Those are the hills wherein my soul delights.

Fair uplands rain-refreshed, and resonant
With crested creatures' cries antiphonal,
Lone heights where silent Rishis oft resort:
Those are the hills wherein my soul delights.
Again the poem of Kaludayi, inviting the Buddha to visit Kapilavatthu, contains a beautiful description of spring:[61]
Now crimson glow the trees, dear Lord, and cast
Their ancient foliage in quest of fruit,
Like crests of flame they shine irradiant
And rich in hope, great Hero, is the hour.

Verdure and blossom-time in every tree
Wherever we look delightful to the eye,
And every quarter breathing fragrant airs,
While petals falling, yearning comes fruit:
It is time, O Hero, that we set out hence.
The long poem of Talaputa is a fascinating soliloquy.[62] His religious aspirations are beautifully blended with a profound knowledge of the teachings of the Buddha against the background of a sylvan resort. Many more poems could be cited for saintly appreciation of nature, but it is not necessary to burden the essay with any more quotations. Suffice it to know that the saints, too, were sensitive to the beauties and harmony of nature and that their appreciation is colored by spontaneity, simplicity, and a non-sensuous spirituality.
http://www.accesstoinsight.org/lib/auth ... itude.html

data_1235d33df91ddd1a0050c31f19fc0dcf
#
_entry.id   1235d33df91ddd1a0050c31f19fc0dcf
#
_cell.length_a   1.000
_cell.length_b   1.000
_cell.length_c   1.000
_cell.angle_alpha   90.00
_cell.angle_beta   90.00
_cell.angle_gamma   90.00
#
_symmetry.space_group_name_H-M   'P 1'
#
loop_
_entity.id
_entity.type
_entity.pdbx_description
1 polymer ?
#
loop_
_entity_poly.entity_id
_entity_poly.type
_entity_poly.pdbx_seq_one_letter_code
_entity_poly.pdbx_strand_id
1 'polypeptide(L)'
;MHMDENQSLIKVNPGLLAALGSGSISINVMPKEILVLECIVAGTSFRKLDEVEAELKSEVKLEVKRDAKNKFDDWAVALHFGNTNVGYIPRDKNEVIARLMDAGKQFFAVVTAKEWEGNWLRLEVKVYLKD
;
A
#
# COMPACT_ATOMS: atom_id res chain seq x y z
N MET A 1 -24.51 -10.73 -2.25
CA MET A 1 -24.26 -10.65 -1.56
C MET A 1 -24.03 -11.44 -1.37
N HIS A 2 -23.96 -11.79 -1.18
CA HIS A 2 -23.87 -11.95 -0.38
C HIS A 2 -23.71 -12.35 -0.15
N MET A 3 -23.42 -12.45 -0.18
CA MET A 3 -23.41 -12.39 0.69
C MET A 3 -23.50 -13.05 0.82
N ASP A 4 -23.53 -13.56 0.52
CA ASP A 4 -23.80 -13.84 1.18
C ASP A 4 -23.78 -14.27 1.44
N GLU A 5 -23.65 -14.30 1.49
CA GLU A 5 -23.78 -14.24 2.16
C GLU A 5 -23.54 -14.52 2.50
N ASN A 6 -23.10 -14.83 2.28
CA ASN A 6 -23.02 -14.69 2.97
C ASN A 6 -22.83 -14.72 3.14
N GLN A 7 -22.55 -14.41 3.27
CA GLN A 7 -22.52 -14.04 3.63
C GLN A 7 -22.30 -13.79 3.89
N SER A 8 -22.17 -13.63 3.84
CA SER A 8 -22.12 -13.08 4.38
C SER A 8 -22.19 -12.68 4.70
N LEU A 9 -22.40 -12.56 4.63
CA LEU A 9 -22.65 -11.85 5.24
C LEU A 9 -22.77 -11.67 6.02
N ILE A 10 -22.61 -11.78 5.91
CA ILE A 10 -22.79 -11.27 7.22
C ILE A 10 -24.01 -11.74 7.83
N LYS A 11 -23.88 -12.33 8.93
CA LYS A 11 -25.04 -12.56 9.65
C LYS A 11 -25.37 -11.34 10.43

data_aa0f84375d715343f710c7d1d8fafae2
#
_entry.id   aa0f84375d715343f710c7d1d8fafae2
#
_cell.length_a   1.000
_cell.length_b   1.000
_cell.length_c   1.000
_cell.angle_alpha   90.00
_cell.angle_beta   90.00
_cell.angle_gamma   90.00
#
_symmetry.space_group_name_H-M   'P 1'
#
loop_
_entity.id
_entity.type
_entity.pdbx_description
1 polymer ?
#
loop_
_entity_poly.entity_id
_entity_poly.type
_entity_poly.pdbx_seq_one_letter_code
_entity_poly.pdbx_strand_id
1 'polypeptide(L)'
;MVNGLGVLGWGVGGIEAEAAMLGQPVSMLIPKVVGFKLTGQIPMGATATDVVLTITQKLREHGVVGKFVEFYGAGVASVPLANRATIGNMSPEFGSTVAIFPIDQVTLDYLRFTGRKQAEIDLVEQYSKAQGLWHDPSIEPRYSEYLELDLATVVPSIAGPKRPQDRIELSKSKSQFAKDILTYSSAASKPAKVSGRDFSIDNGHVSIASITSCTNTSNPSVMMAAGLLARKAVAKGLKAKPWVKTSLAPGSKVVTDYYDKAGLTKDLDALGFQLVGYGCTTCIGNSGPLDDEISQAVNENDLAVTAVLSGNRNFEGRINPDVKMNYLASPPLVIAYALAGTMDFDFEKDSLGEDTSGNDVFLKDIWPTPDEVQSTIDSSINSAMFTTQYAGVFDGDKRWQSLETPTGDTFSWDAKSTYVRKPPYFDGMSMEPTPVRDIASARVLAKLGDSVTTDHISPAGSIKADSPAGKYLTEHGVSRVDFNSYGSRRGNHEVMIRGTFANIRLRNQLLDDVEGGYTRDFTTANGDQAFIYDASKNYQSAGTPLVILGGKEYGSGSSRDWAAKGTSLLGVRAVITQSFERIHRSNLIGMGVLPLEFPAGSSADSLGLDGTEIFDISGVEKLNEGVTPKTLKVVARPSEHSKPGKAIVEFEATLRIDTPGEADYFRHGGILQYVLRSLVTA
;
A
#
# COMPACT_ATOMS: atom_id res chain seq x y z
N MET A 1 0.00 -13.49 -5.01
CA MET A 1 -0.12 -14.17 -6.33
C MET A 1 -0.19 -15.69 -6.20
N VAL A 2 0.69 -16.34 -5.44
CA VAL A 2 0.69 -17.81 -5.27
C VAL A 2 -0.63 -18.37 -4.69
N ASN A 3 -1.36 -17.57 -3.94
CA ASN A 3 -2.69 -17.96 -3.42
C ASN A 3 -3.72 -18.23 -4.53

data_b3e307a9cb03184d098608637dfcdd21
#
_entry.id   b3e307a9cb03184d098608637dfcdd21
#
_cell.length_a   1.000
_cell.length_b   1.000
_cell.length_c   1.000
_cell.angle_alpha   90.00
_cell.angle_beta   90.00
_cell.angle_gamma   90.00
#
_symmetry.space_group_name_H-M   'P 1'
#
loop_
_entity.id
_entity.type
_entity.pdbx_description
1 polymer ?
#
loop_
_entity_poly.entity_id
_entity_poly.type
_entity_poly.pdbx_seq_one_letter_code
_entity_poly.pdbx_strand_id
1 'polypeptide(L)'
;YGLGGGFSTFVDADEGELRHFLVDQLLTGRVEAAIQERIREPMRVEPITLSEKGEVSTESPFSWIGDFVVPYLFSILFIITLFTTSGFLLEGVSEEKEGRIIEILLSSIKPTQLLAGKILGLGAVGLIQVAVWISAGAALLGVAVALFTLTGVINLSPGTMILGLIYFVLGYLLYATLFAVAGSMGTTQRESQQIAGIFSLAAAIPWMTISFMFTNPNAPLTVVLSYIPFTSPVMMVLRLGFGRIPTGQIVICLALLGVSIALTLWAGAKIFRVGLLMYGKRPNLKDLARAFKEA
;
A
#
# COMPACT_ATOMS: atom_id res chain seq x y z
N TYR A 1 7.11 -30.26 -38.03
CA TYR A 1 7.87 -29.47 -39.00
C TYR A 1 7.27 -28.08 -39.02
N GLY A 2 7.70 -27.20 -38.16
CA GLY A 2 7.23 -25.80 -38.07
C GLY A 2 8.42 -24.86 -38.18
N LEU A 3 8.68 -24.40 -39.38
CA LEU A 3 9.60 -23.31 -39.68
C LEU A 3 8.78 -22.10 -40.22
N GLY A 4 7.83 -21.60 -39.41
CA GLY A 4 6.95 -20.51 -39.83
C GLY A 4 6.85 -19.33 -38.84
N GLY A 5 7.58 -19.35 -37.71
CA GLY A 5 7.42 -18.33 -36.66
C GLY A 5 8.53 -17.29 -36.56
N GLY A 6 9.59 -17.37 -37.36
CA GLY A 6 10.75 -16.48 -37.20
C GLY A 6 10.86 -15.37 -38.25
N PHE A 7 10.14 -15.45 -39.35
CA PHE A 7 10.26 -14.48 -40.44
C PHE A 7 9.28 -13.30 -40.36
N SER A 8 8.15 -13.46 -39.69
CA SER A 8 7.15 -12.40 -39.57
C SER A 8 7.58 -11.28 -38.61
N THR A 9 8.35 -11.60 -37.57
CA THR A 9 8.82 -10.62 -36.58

with metta
Chris
---The trouble is that you think you have time---
---It's not what happens to you in life that is important ~ it's what you do with it ---
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Re: enjoying nature

Postby tiltbillings » Fri Oct 12, 2012 10:09 pm

daverupa wrote:
Nature is beautiful, isn't it?
It can be.


Image
This being is bound to samsara, kamma is his means for going beyond.
SN I, 38.

Ar scáth a chéile a mhaireas na daoine.
People live in one another’s shelter.
"We eat cold eels and think distant thoughts." -- Jack Johnson
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Re: enjoying nature

Postby tiltbillings » Fri Oct 12, 2012 10:18 pm

befriend wrote:how do we enjoy the sights of nature without liking coming up?
Who says you should not like something?

Image

Image
This being is bound to samsara, kamma is his means for going beyond.
SN I, 38.

Ar scáth a chéile a mhaireas na daoine.
People live in one another’s shelter.
"We eat cold eels and think distant thoughts." -- Jack Johnson
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Re: enjoying nature

Postby befriend » Fri Oct 12, 2012 11:19 pm

liking and disliking are defilements.
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Re: enjoying nature

Postby tiltbillings » Fri Oct 12, 2012 11:33 pm

befriend wrote:liking and disliking are defilements.
Do you like that statement?
This being is bound to samsara, kamma is his means for going beyond.
SN I, 38.

Ar scáth a chéile a mhaireas na daoine.
People live in one another’s shelter.
"We eat cold eels and think distant thoughts." -- Jack Johnson
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Re: enjoying nature

Postby tiltbillings » Sat Oct 13, 2012 12:08 am

befriend wrote:liking and disliking are defilements.
Do you like your mother? Do you like yourself?
This being is bound to samsara, kamma is his means for going beyond.
SN I, 38.